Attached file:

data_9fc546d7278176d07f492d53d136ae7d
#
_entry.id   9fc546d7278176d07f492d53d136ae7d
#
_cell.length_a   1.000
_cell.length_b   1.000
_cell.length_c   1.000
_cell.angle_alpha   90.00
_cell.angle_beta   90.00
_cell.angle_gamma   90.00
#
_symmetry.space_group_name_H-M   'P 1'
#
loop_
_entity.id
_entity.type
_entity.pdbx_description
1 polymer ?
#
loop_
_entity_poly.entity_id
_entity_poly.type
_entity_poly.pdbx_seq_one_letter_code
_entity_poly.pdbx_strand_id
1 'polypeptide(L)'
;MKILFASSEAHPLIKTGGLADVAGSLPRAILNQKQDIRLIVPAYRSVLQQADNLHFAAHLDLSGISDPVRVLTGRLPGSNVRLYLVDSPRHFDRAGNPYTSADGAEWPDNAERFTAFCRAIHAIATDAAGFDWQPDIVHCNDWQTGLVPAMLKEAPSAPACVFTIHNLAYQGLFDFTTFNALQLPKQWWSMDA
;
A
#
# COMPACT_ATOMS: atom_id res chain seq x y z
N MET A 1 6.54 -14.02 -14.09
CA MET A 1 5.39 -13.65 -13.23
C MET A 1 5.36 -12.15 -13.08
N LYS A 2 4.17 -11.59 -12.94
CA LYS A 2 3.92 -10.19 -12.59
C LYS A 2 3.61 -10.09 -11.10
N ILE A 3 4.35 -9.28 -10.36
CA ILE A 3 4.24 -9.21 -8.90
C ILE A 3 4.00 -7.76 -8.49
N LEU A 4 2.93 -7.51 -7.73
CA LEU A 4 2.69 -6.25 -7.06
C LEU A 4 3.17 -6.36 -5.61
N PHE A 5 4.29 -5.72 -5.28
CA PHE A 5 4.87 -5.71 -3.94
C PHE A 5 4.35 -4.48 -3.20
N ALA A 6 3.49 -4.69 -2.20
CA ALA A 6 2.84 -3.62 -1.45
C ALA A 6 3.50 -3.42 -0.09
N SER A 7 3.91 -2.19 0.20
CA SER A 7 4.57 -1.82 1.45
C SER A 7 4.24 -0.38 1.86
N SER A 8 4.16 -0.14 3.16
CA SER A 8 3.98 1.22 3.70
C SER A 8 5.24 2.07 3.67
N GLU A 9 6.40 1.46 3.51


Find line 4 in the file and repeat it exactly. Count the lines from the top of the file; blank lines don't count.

#